Rise in migration, drop in jobs hurting

A new study by the Paris-based Organization for Economic Co-operation and Development (OECD) finds that while migration from the Caribbean and other countries is increasing, rising unemployment is hurting immigrants.

The OECD’s “2013 International Migration Outlook” says that migration into OECD countries rose by 2 percent in 2011 from the previous year, to reach almost 4 million. Recent national data suggest a similar increase in 2012.

“Governments must do everything they can to improve immigrants’ job prospects,” urged OECD Secretary General Angel Gurría in presenting the recent report in Brussels, Belgium with European Union (EU) Commissioner for Employment, Social Affairs & Inclusion László Andor and EU Commissioner for Home Affairs Cecilia Malmström.

“Tackling high and long-term unemployment now is essential,” Gurría added. “Continuing to help immigrants integrate will also ensure they can play their part in driving growth as the global economy recovers.”

The report says that migration within the EU rose by 15 percent, following a decline of almost 40 percent during the EU crisis.

But the “2013 International Migration Outlook” says the job market situation has worsened sharply for immigrants, with unemployment rising by almost five percentage points between 2008 and 2012, compared with a three-point jump among the native-born.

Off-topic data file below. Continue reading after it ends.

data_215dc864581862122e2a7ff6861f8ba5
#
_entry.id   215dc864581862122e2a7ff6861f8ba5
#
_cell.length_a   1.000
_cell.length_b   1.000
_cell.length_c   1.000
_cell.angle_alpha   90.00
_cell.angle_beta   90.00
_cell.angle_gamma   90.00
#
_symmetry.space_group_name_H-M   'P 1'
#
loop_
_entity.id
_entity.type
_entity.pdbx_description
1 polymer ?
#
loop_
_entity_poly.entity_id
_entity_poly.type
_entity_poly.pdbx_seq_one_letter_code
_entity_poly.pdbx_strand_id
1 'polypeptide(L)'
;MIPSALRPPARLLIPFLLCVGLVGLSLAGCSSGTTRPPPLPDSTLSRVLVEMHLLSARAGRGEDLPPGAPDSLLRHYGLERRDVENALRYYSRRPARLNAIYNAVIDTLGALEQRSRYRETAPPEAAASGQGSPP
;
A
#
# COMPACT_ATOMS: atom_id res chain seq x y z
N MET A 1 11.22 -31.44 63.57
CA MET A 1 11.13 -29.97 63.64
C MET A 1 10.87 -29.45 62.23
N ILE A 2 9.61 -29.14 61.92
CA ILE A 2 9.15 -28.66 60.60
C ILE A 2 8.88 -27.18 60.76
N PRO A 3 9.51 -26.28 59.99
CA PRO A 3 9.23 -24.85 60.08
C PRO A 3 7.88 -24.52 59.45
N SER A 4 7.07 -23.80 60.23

It says immigrant youth and the low-skilled have been worst hit, with the impact strongest on migrants from Latin America and the Caribbean and North Africa.

Long-term unemployment has risen sharply among migrants, he report says, pointing out that the share of unemployed immigrants in OECD countries who have been out of work for more than a year increased from 31 percent in 2008 to 44 percent in 2012.

“Cash-strapped governments should avoid cutting systematically on integration programs, but concentrate on measures that provide the largest pay off, such as language and professional training, and focus on the most vulnerable groups, such as migrant youth,” says the OECD in a statement.

In analyzing the fiscal impact of immigration, the report says that raising the employment levels of migrants to that of the native-born would generate “significant economic returns.”

The report also finds that the current impact of the cumulative waves of migration of the past 50 years is close to zero on average in the OECD.

It says work is the main determinant of migrants’ fiscal contribution, and that fighting discrimination is “essential” in achieving this.

The report assesses the level of discrimination across countries, finding its extent “much higher than previously thought.

“Generally, a person with an immigrant-sounding name, for example, has to send at least twice as many applications to get a job interview than one with a non-immigrant name,” the report says.

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